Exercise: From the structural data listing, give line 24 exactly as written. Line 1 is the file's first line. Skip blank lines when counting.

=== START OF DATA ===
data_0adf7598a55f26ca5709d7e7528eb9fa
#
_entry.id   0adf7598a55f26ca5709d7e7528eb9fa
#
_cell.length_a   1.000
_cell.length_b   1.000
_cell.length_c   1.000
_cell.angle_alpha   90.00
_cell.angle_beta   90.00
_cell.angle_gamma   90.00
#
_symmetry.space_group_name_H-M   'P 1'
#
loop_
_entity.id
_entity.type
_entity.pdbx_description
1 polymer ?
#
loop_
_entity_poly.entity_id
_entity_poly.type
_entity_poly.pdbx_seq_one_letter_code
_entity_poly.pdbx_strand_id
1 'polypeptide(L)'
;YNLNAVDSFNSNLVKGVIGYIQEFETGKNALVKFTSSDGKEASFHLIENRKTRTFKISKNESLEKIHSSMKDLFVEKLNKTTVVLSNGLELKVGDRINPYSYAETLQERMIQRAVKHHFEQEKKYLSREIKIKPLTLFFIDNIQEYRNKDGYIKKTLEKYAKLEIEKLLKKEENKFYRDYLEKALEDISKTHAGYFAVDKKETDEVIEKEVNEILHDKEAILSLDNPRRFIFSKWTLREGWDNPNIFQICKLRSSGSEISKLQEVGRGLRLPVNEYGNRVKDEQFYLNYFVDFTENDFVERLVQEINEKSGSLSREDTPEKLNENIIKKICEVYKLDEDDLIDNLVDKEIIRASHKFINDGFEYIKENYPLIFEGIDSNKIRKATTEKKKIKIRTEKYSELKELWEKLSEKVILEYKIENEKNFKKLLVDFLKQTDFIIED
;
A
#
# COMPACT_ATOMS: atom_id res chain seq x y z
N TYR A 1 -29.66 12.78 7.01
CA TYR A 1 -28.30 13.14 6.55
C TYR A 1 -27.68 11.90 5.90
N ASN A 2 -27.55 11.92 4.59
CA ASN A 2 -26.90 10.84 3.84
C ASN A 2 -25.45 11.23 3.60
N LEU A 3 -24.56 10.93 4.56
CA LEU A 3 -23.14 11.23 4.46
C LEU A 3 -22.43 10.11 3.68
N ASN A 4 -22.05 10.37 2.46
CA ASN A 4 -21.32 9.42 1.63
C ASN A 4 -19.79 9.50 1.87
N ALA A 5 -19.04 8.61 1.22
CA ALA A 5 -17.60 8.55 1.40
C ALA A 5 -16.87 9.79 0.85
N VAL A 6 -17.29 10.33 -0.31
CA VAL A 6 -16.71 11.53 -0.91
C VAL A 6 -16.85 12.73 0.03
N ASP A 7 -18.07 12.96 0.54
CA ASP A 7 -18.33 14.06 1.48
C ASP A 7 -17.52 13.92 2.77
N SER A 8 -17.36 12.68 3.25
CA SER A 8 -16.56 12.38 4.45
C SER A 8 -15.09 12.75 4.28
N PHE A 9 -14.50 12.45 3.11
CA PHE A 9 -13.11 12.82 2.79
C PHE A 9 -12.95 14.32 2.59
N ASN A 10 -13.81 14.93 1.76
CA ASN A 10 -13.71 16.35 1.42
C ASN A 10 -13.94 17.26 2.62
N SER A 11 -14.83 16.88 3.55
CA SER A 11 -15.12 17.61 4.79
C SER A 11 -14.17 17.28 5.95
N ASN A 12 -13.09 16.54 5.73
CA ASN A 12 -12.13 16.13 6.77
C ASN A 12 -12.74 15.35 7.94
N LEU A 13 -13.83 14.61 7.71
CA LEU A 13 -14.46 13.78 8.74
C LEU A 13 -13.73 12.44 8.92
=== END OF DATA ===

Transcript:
_entity_poly.pdbx_strand_id